Trish Steel, a member of the Garden Club reminded all that the Beautification Fund receives money in honor or memory of people and contributions would be used to help the committee with the placement of the stone on Shoal Creek. (Editor’s note: If you would like details on how to do this, email me at .)

All parties agreed that compassion and concern and respect had been evident throughout this whole process and no one was quite sure how the many different rumors got started but it was clear from the comments made that statements taken out of context and then reported on in the media and online were the catalyst in this whole affair. Natalie’s grandmother, Ann Sitton, asked for closure and Mayor Leonard agreed.

The meeting continued with a presentation by Councilmember Bob Linehart on the study he and acting town manager, Diana Campbell, and Loretta Hopper from the town public works department created on the 57 different properties the town owns and maintains. The study is available at the Signal Mountain Library and burned on a CD, which Councilmember Linehart can provide for anyone interested.

Lou Oliphant reported on the Planning Commission meeting November 10th noting that the Planning Commission heard from the Regional Planning Agency (RPA) at that meeting and were going to follow-up with another meeting to hear and study in detail the RPA’s options for development in Shackleford Ridge Road area. Councilmember Robert White added that he was at that meeting and noted that Hamilton County Wastewater Authority (WWTA) director Mr. Henry Hoss was present and said that option three of the RPA study was in his opinion, the only option the WWTA would build sewers to the area. Mr. White went on to say that current town ordinances related to development would not allow for the building of a community like Old Towne which is one of the most popular neighborhoods in the Town of Signal Mountain. (Editor’s note: Look for details of that Planning Commission meeting titled, “SM Planning Commission Hears Growth Study.”)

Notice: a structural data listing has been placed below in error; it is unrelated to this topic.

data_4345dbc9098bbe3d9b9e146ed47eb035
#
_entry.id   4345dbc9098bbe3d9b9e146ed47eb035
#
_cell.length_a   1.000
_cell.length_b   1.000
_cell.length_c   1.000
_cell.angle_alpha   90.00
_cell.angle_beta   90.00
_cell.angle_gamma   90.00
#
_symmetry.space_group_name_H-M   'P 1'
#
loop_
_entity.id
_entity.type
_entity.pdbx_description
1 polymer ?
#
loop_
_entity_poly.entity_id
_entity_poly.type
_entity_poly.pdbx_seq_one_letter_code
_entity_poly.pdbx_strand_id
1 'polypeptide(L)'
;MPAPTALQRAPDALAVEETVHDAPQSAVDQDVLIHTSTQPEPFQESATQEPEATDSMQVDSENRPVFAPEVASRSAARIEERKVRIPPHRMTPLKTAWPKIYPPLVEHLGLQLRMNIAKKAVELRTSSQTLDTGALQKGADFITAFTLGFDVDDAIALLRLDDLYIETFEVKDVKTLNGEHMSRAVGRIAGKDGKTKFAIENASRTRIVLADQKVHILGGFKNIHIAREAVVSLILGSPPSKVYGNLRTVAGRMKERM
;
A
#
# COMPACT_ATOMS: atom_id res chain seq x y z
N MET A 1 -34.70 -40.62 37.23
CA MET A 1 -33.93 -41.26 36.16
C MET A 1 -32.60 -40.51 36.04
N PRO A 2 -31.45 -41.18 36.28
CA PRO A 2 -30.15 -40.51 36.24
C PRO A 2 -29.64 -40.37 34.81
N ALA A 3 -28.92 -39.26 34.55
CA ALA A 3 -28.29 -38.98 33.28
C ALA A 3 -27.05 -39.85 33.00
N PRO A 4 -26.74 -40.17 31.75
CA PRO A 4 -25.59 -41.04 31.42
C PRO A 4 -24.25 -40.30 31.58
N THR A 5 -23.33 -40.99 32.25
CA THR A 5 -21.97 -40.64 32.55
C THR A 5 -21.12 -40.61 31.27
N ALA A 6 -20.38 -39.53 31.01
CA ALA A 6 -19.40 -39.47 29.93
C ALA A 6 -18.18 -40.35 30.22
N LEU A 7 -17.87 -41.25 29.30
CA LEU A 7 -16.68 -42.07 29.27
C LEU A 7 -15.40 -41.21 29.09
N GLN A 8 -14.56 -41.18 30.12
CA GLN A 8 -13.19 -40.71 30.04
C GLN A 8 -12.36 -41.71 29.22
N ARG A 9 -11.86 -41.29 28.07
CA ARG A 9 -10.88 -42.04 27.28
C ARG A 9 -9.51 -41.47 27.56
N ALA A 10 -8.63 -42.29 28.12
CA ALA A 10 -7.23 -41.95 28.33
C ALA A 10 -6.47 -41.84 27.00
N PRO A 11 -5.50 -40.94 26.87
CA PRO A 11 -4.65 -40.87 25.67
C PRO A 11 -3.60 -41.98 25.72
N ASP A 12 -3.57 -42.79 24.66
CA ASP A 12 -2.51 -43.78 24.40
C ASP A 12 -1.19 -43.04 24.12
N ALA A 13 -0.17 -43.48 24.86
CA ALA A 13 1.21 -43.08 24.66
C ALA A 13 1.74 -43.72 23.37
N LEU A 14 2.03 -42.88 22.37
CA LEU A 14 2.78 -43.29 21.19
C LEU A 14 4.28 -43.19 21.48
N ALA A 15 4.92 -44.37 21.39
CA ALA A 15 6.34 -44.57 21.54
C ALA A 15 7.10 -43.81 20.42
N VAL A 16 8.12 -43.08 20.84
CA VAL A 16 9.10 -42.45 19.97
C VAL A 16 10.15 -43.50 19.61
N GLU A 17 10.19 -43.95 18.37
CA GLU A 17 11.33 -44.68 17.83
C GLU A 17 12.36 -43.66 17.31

Tina Close, current president of the Signal Mountain Newcomers, invited the Town Council and residents of the mountaintop to attend the annual tree lighting at the Mountain Arts Community Center on Friday, December 2nd at 6:00 PM.

Councilmembers addressed the audience. Councilmember Linehart read a letter which he sent to the Signal Mountain Mirror (abridged) and is posted in full on the Signal Mountain Community web site on his opinion of growth within the Town of Signal Mountain.

Councilmember Lizetta Paturalski addressed the young people in the audience reminding them that Natalie is still with them in their hearts. She praised them on their efforts to raise money for the armbands, but suggested they also consider planting a tree or creating a garden at Red Bank High School in memory of Natalie so that students will remember her and how she died.

Finally, Mayor Bill Leonard closed the meeting by thanking his colleagues on the council for their patience during these past few weeks and expressed his sadness that a very private matter became public and grateful for everyone who helped resolve the issue in such a compassionate and caring manner.